Local gene delivery and methods to control immune responses in muscles of normal and dystrophic dogs.

Program in Transplantation Biology, Division of Clinical Research, Fred Hutchinson Cancer Research Center, Fairview Av N, D1-100, Seattle, WA, USA.
Methods in molecular biology (Clifton, N.J.) (Impact Factor: 1.29). 01/2011; 709:265-75. DOI: 10.1007/978-1-61737-982-6_17
Source: PubMed

ABSTRACT Adeno-associated viral vector (AAV)-mediated gene transfer represents a promising gene replacement strategy for treating Duchenne muscular dystrophy (DMD). However, recent studies demonstrated cellular immunity specific to AAV capsid proteins in animal models, which resulted in liver toxicity and elimination of transgene expression in a human trial of hemophilia B. We have recently developed immunosuppressive strategies to prevent such immunity for successful long-term transgene expression in dog muscle. Here, we describe in detail the immunosuppressive regimens employed in both normal and DMD dogs and provide methods for evaluating the efficiency of the regimens following intramuscular injection of AAV in dogs.

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    ABSTRACT: Highly abbreviated micro-dystrophin genes have been intensively studied for Duchenne muscular dystrophy (DMD) gene therapy. Following adeno-associated virus (AAV) gene transfer, robust microgene expression is achieved in murine DMD models in the absence of immune suppression. Interestingly, a recent study suggests that AAV gene transfer in dystrophic dogs may require up to 18 weeks' immune suppression using a combination of three different immune-suppressive drugs (cyclosporine, mycophenolate mofetil, and anti-dog thymocyte globulin). Continued immune suppression is not only costly but also may cause untoward reactions. Further, some of the drugs (such as anti-dog thymocyte globulin) are not readily available. To overcome these limitations, we developed a novel 5-week immune suppression scheme using only cyclosporine and mycophenolate mofetil. AAV vectors (either AV.RSV.AP that expresses the heat-resistant human alkaline phosphatase gene, or AV.CMV.μDys that expresses the canine R16-17/H3/ΔC microgene) at 2.85×10(12) vg particles were injected into adult dystrophic dog limb muscles under the new immune suppression protocol. Sustained transduction was observed for nearly half year (the end of the study). The simplified immune suppression strategy described here may facilitate preclinical studies in the dog model.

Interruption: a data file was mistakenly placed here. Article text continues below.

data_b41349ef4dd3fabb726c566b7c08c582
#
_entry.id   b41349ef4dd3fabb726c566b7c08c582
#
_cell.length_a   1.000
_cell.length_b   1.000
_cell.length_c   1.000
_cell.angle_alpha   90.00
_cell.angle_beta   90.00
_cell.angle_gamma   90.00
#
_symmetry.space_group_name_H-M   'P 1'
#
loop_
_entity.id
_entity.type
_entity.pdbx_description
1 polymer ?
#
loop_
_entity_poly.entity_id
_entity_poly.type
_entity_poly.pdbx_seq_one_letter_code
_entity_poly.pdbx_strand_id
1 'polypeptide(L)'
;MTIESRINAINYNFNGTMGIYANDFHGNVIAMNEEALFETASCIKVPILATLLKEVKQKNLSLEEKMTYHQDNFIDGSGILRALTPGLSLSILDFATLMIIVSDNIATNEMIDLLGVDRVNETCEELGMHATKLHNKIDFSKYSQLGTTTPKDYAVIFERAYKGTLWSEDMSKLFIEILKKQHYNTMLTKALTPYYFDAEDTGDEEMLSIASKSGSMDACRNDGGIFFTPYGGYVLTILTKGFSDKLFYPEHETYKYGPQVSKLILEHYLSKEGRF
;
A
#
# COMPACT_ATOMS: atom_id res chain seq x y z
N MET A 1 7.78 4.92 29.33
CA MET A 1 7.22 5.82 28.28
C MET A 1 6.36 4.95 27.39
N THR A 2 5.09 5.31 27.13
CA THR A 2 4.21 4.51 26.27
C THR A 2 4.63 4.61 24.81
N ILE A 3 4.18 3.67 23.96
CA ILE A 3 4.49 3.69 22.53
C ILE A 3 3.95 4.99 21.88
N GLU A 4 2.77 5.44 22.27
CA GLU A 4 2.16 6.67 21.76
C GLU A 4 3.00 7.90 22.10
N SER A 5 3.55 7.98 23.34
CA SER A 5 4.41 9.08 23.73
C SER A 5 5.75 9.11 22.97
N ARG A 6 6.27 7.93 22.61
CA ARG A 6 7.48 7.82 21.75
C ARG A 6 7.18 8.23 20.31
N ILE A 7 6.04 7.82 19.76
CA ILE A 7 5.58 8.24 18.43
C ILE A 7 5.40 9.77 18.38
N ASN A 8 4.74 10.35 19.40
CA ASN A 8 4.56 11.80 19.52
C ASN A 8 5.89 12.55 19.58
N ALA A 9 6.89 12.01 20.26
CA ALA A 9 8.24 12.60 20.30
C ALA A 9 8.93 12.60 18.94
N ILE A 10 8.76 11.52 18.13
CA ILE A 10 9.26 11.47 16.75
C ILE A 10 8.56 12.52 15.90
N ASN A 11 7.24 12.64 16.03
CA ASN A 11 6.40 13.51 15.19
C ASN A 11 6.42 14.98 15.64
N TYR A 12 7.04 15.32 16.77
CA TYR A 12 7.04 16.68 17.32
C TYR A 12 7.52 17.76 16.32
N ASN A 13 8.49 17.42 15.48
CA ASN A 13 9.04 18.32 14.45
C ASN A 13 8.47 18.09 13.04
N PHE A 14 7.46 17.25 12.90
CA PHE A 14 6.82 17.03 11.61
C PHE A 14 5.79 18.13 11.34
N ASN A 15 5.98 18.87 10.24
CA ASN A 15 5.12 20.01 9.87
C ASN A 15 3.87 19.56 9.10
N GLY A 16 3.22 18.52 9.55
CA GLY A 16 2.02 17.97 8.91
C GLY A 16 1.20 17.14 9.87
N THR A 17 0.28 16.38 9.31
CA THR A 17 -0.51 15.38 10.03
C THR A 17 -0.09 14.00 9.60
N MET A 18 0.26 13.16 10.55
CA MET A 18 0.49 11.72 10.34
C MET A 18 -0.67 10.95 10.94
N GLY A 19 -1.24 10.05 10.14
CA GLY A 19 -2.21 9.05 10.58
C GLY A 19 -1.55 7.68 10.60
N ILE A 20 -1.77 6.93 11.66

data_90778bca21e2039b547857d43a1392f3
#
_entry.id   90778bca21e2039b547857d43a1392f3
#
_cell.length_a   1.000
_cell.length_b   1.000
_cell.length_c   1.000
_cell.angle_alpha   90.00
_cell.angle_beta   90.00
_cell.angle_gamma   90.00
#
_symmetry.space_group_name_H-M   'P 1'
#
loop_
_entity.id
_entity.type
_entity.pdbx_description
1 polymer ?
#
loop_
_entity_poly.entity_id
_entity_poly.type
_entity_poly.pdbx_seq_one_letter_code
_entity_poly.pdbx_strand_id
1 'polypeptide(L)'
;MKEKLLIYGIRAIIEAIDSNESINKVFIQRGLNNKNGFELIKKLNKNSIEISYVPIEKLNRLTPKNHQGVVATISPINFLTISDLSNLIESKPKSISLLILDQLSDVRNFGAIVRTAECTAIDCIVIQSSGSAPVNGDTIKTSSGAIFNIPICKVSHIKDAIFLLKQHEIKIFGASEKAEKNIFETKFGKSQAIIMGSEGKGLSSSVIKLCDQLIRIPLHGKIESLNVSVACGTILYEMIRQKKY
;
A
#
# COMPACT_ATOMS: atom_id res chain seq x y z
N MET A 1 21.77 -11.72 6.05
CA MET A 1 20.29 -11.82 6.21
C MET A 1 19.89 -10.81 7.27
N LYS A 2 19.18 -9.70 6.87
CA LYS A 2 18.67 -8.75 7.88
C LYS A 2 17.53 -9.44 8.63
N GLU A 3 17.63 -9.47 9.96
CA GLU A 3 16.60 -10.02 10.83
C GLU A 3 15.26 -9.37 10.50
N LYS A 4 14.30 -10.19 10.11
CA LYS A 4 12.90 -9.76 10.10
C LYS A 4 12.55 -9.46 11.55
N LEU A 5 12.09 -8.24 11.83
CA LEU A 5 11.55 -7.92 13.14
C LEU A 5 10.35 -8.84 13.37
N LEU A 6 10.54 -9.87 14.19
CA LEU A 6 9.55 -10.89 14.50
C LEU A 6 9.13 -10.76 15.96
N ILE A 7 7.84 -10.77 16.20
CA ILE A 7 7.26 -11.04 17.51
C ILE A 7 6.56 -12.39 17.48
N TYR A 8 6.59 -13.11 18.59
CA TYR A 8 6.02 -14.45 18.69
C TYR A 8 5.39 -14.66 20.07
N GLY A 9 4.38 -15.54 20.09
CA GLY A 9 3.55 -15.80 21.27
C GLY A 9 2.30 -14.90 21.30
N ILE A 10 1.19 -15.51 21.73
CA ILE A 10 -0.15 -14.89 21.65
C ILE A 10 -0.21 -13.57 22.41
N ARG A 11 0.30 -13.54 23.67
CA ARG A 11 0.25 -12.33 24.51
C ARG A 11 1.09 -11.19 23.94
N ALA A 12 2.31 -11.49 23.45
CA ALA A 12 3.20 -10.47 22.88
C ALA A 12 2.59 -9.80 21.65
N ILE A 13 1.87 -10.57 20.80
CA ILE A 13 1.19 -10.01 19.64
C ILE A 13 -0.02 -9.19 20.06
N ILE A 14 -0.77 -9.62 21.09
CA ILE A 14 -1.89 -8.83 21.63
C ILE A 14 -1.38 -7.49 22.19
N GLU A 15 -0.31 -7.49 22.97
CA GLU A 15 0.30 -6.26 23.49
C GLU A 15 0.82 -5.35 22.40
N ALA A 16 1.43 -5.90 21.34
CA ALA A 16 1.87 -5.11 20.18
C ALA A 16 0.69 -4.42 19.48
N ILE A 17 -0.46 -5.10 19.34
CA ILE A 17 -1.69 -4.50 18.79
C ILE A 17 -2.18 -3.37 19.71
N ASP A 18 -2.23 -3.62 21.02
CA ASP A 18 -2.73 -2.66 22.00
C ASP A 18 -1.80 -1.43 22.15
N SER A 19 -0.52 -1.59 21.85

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    ABSTRACT: Animal and human gene therapy studies utilizing AAV vectors have shown that immune responses to AAV capsid proteins can severely limit transgene expression. The main source of capsid antigen is that associated with the AAV vectors, which can be reduced by stringent vector purification. A second source of AAV capsid proteins is that expressed from cap genes aberrantly packaged into AAV virions during vector production. This antigen source can be eliminated by the use of a cap gene that is too large to be incorporated into an AAV capsid, such as a cap gene containing a large intron (captron gene). Here, we investigated the effects of elimination of cap gene transfer and of vector purification by CsCl gradient centrifugation on AAV vector immunogenicity and expression following intramuscular injection in dogs. We found that both approaches reduced vector immunogenicity and that combining the two produced the lowest immune responses and highest transgene expression. This combined approach enabled the use of a relatively mild immunosuppressive regimen to promote robust micro-dystrophin gene expression in Duchenne muscular dystrophy-affected dogs. Our study shows the importance of minimizing AAV cap gene impurities and indicates that this improvement in AAV vector production may benefit human applications.Gene Therapy advance online publication, 6 February 2014; doi:10.1038/gt.2014.4.
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